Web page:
The partial government shutdown is starting to impact travelers. Wait times are up at many airports as some screeners call out sick, rather than work without pay.
At New York's LaGuardia Airport,on Sunday. The Transportation Security Administration (TSA) blamed a higher than expected number of travelers coupled with mismanaged resources. But the agency is worried the ongoing shutdown means lines may only get longer.
There has already been a modest increase in TSA officers. Agency officials are concerned Friday's payroll deadline — when screeners will miss their first paychecks — could be a "tipping point." Many of the more than 51,000 screeners cannot afford to lose their weekly pay and may not come to work. Security delays could mean missed flights for passengers.
Air traffic controllers are also working without pay, and National Transportation Safety Board investigators aren't able to deploy to accidents, like a deadly small plane crash in Michigan last week.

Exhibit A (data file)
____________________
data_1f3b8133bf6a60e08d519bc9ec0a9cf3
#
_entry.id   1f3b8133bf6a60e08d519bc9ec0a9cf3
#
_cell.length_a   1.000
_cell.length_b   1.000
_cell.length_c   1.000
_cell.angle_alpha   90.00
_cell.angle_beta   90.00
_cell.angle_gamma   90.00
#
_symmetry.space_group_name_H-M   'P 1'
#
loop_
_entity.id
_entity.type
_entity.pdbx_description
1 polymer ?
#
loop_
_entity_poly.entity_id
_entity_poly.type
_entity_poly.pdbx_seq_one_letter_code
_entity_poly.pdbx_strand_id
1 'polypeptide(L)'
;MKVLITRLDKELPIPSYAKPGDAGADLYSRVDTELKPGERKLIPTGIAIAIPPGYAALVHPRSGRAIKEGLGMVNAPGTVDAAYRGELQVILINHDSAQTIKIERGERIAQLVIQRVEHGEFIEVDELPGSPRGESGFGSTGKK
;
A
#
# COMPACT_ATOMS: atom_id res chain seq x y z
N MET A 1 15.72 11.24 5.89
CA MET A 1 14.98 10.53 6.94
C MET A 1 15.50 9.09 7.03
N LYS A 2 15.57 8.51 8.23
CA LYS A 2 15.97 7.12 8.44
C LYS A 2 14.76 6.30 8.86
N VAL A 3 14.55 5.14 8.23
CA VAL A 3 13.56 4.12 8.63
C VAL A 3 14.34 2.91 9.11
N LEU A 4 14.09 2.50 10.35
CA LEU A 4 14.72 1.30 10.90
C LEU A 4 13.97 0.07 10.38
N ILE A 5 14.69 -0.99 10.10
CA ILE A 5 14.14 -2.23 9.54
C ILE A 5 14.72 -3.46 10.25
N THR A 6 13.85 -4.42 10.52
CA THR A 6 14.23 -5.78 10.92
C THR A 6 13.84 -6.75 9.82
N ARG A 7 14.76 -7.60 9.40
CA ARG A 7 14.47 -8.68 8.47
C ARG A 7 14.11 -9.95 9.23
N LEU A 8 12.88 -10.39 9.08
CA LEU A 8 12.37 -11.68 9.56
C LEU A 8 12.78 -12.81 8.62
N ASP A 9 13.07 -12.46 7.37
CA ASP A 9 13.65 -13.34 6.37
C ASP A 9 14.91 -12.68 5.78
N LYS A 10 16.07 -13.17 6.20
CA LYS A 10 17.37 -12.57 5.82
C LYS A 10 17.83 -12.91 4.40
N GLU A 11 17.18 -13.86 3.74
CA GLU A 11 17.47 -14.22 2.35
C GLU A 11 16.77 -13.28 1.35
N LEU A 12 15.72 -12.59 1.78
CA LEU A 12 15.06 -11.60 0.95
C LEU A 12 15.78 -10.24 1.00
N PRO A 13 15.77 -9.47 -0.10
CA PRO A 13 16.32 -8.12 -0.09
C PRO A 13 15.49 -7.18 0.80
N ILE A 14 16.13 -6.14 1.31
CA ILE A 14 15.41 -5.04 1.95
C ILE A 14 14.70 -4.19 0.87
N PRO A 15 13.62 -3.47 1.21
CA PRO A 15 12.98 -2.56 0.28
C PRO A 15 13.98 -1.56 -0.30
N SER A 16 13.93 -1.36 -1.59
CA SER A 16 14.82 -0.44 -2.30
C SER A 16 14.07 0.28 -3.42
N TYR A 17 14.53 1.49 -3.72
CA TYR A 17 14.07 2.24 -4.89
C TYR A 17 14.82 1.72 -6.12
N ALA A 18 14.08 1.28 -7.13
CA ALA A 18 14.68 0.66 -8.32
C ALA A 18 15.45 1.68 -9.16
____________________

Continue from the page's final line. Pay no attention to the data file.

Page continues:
They can only be called back to work if there is a "reasonable likelihood" of a life-threatening safety issue.
"Each day that we're not on the job, it becomes, the risk factor goes up," said furloughed FAA inspector Troy Tomey.
He can't do his job either.
"When people board aircraft, we don't care who they are. We don't care if they're Democrat, Republicans. We don't care what minority they are, what religion they go to. We're there to ensure that aircraft is as safe as possible for them," Tomey said.
TSA's leadership spent Monday huddled in meetings working on contingency plans for later this week and hunting for funds to try to pay these workers.